Ironman St. George is 26 days away. That means it's time to get the equipment choices all sorted out so I can have a few weeks of exploring my bike set-up. For years I was the pro showing up with things to sort out the day before a race. That kind of lassitude is just not acceptable any more. St. George is going to be a challenging race. Have a look at this post sent along by the ever enthusiastic Neal Oseland, and you'll see that equipment concerns must be out of your mind come race day. I heard, anecdotally, that the water temp at the moment is not out of the 40s. Couple that with 5-6000 feet of climbing on the bike and a challenging marathon and...well...being prepared will be important.
Bike: I've gone back and forth on the TT bike/Road bike thing for a while. Gordo says road bike, and I'd provisionally decided to do that. Cliff and Mike Lovato, though, think TT bike, and since Mike and I are built somewhat similarly (he's definitely a bit slimmer and fitter, though) and ride somewhat similarly, I've decided on using the P3. From an aerodynamic point of view, the S3 would have been fine, and it certainly would have climbed all those hills with alacrity. The problem is that there are a lot of 2—3% grades on the St. George course, climbs in which you should still be in your aerobars (Chris Ramsay has passed on some study evidence that found you get a benefit starting around 11-12 mph in the aerobars). Toss in 16-20 miles of steep, non-technical descending and the TT bike starts to look a bit better. Yes, it's heavier, and there's a lot of hill to carry that weight over. As usual, though, aerodynamics trump weight concerns (it's true—I know you don't believe it, but it's true).
Hydration: The jury is still a bit out on this one. I'm thinking about using a CamelBak, the least PRO thing one can do ("Hey," you're thinking. "George Hincapie used one, once!"). I used one during one of my race rehearsals, and it kept me well hydrated the whole time. Carrying all one's water at once will make the bike heavier, and it's something to struggle into in T1, and all those straps everywhere must have some kind of drag. I don't have one set up right now, so I'm hesitant to try and find one at the moment. I think the system will be 2 20 oz bottles behind the seat with 2 tablets of nuun in each one, and one aero bottle on the frame with another 2 tablets of nuun. If my race rehearsals are right, I need to get through about 140-150 oz of fluid with 14-15 tablets of nuun to feel "right" at T2. I may carry an empty bottle between the handlebars with a nuun tablet bouncing around inside and fill it up at one of the aid stations. I really don't like mixing sugars during a race (read: Gatorade+Powerbar products), so I'll be hesitant to take anything but water from the aid stations. The CamelBak is starting to sound more sane...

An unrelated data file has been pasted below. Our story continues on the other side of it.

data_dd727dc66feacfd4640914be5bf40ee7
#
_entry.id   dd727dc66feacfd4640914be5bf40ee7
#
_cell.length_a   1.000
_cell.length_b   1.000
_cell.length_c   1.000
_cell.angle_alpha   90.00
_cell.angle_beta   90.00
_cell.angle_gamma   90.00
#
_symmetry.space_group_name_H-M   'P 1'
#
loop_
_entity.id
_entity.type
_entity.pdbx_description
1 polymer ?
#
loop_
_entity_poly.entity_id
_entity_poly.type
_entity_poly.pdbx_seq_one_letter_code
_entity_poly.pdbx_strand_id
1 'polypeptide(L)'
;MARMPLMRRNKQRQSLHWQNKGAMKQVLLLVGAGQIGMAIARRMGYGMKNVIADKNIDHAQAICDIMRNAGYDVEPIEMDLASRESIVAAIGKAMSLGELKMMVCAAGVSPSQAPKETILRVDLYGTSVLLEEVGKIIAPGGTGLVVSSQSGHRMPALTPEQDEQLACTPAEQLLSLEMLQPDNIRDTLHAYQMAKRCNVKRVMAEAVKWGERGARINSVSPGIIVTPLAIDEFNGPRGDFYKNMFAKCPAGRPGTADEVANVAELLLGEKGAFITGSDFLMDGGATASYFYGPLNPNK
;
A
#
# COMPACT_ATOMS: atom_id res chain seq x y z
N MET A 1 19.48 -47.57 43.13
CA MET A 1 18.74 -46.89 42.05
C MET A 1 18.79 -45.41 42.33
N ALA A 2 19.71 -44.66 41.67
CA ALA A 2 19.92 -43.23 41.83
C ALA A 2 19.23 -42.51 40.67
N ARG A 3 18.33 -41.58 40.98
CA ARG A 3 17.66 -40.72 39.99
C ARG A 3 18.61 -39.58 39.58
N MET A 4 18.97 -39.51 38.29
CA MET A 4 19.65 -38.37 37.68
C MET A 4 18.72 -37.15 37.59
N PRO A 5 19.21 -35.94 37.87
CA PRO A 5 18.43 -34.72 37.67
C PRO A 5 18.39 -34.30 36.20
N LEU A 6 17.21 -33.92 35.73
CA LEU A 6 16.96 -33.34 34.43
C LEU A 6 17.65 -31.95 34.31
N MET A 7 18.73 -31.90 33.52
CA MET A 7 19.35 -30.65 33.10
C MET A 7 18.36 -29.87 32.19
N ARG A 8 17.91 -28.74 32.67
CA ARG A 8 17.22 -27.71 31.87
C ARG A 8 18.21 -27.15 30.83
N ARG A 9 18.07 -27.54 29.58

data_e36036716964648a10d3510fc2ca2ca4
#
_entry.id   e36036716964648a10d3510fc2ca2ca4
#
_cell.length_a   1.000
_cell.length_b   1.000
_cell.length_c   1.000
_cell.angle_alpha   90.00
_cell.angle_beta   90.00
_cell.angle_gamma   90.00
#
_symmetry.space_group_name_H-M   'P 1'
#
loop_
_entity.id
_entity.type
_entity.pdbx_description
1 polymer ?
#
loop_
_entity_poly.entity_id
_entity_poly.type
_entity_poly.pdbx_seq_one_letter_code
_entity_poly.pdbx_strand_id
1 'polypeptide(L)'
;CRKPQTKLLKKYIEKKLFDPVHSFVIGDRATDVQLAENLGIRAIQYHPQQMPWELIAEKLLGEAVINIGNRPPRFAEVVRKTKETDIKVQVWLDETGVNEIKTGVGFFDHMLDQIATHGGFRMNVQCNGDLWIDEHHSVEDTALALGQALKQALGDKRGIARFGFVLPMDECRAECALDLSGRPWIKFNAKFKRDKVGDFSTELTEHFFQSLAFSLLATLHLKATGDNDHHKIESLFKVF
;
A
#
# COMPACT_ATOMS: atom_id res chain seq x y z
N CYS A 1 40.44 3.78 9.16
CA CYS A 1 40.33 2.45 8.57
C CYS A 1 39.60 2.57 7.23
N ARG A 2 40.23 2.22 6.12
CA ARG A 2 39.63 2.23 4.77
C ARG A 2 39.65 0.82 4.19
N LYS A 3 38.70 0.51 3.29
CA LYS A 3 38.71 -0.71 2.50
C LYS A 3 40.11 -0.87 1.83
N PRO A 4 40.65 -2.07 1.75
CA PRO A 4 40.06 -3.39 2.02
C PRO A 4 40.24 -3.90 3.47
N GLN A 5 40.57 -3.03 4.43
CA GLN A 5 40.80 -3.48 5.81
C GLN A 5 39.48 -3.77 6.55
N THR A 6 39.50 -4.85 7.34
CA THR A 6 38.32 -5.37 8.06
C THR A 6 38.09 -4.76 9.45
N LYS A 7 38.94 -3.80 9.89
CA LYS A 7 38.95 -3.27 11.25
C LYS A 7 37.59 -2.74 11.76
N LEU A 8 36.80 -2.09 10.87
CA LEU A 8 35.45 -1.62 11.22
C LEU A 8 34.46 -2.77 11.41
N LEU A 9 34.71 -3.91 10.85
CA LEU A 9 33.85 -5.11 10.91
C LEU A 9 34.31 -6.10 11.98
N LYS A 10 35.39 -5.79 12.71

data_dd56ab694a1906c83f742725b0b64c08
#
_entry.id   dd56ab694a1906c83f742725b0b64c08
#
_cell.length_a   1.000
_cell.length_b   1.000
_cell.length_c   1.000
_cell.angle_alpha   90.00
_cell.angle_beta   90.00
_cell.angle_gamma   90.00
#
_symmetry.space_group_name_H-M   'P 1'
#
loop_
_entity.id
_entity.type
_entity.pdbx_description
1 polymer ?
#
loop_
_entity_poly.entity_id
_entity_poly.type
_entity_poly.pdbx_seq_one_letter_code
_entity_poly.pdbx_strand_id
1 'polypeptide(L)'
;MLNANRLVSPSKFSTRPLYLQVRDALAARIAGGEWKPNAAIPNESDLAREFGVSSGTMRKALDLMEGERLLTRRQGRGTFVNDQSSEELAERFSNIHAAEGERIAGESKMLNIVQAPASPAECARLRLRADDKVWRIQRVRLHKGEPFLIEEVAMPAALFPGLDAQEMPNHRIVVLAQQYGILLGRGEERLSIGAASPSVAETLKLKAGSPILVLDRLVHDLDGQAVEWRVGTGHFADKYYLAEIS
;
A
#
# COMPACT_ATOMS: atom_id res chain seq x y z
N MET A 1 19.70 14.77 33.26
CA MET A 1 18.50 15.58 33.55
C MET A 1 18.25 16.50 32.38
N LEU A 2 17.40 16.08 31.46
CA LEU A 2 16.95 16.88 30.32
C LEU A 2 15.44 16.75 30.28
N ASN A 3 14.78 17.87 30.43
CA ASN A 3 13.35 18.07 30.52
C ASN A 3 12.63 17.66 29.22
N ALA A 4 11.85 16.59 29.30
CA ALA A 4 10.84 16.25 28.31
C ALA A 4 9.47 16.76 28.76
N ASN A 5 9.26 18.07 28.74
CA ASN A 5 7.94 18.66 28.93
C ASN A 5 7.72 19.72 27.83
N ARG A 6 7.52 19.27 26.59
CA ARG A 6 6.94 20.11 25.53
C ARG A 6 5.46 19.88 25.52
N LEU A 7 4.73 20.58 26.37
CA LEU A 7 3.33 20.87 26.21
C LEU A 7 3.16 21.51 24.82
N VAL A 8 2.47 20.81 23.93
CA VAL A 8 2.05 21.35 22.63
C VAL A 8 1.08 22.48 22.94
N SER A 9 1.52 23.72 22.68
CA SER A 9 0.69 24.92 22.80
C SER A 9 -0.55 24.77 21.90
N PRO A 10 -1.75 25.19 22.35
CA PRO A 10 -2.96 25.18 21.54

On the run I know I need to consume more fluid and fuel than I did in Canada. During brick runs I've discovered myself getting really thirsty in the first half hour off the bike, consuming more than 20 oz of liquid. That was a good note to get in more hydration than in the past.
Fuel: This seems pretty dialed at the moment. I'm consuming one PowerBar and one PowerGel per hour to hit my 320 calories per hour number. The problem is carrying all that fuel. I'll use a Bento Box (I know, I know...They're worse than CamelBaks) with 4 of each in them, and then take on the other fuel (plus my 120k treat, a king size PayDay) at the special needs stop.
Wheels: Right now it's looking like Hed Stinger Disc rear and 404 front, although I'll bring the rear 404 if it's really windy. Another post on this later since it's going to be a divisive topic, perhaps.
Helmet: Gordo says traditional vented helmet. I think an aero helmet is always better. Going with the aero helmet, but I'll bring the normal one if it looks hot.
Compression: Yes, socks. The sleeves absolutely wrecked my calves in Austin.
Shoes: Newton Distancia Racers.
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